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Sharlene Penman (piano), visiting from New Zealand, is the band leader for the 2019 Tea Dance.
Our fiddlers are Jenny Evans and Amy Beshara.

Wednesday, June 15, 2011

New Haven Summer Social - 14 June 2011

Windsor held it's end of season party last night, and several of our regulars must have gone because we barely scrapped together a 3 couple set and there I was scrambling yet again. I couldn't do any of the 4C dances I had planned, got to try one of Monday's dances with different music and we all had a wonderful time and managed to work through 8 dances, some not so easy.

Tuesday's dances were:
The Four Winds  (32 R 4-some)  T. Glasspool
Gifts  (32 S 3 set) I. van Maarseveen
Crossing the Brook  (32 R 3 set)  R. Goldring
The Dean Bridge of Edinburgh  (32 S 3) 23/4
The Elusive Muse  (32 J 3 set)  Tim Wilson
Age of Aquarius  (32 S 3)  Tim Wilson
The Captain  (32 R 3)  R. King
The Flourish  (32 S 3) Tim Wilson


The Four Winds:-  From the pen of Terry Glasspool and thank goodness. All these new dances for groups with small numbers are a god send. And Terry's are among the most elegant and witty of the lot. This one is spare and simple but the 'side' dancer's need to change directions adds just enough spice that no one's going to sleepwalk through the dance . 

Gifts:- By Irene van Maarseveen, published in Pretoria Branch's book Many Happy Hours, I taught it on Monday to one set of tunes that worked but didn't really fit the dance. Last night I taught to a different set of tunes (for the dance Forget Me Knot) and it was just plain better. I still want a 3x through recording of the hymn which would be 'the bomb' (as I have heard tell). But as a good second choice Forget Me Knot works well. And I still like this simple dance - it is most definitely on the short short list for next year's ball.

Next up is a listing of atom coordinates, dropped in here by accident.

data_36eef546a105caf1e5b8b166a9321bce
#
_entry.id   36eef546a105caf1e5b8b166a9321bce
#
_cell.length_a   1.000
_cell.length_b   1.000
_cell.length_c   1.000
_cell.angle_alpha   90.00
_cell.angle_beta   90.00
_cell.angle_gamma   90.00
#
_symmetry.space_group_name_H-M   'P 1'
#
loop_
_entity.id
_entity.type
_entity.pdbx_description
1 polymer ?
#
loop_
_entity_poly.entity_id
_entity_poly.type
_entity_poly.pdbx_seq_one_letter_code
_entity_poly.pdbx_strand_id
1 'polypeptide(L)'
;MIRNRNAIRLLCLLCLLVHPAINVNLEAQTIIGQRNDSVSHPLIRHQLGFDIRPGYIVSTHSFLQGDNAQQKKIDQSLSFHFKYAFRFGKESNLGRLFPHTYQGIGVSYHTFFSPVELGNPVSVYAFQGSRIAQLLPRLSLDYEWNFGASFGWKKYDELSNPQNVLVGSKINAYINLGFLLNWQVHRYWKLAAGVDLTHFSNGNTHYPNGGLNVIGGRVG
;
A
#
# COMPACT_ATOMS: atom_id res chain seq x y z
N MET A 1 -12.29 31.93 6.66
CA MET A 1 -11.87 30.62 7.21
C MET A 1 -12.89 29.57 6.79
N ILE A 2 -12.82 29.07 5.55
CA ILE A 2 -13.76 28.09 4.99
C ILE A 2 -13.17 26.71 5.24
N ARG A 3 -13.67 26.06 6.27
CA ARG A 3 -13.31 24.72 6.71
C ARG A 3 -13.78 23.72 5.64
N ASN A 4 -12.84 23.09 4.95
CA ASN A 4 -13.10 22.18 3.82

Crossing the Brook:- by Goldring from his Social Dances 2002,  we had to modify it slightly to make it work for a 3C set. Good dance, but I am not willing to put it on my Top 50 list. It just doesn't have that little something that puts a dance over the top and makes it special. That could be my fault as I didn't choose the music wisely, and Muriel's recording for the dance might have been what was missing.

The Dean Bridge of Edinburgh-  From the pen of Alec Hay and I like it even though I am not sure what to make of the last eight bars. There is a curious disconnect between the dancers during the advance and retires and I am not sure how or even if I should get them to make eye contact. But NO HANDS! Handing in the last formation would make the dance very unpleasant.

The Elusive Muse:-  one of Tim Wilson's contributions to the San Francisco publication Measures of Pleasure.  And what a delightful contribution it is too. Once I finally figured out my note card was missing a bit of vital information - namely that the dance was for a 3C set - I finally picked some good music: Muriel Johnstone's set for Heid of the Bay from the Port-no-quay Collection. Another short listed dance working it's way up the list.

Age of Aquarius:- Another Tim Wilson dance (is there a theme developing here I hear you ask, ah...yep).
I like what I am seeing from this guy. A bit more difficult than most of his other dances this one is going to take a few coaching sessions to get just right. But I like what Tim is doing with Terry Glasspool's box setting. Pure genius to invent the figure, genius too to see other possibilities, in this case to see you could rotate the figure to the corners. 

The Captain:-  From San Francisco Branch's Solstice Party Book. Simple choreography, certainly not very original, but with the right jaunty maybe even pushy reel it garnered a Dancer's Choice Award. I used Dave Wiesler and Mara Shea's recording for Sleepwalking off their CD "Heather Hills". Recording: highly recommended. The book of dances: ditto.

The Flourish:-  As the last dance of the evening I was really pushing the envelope with this dance.  A lovely dance with lots of opportunities to embroider, but too much too late in the evening. I would dearly love to see this done at a party with kilts and gowns swirling.

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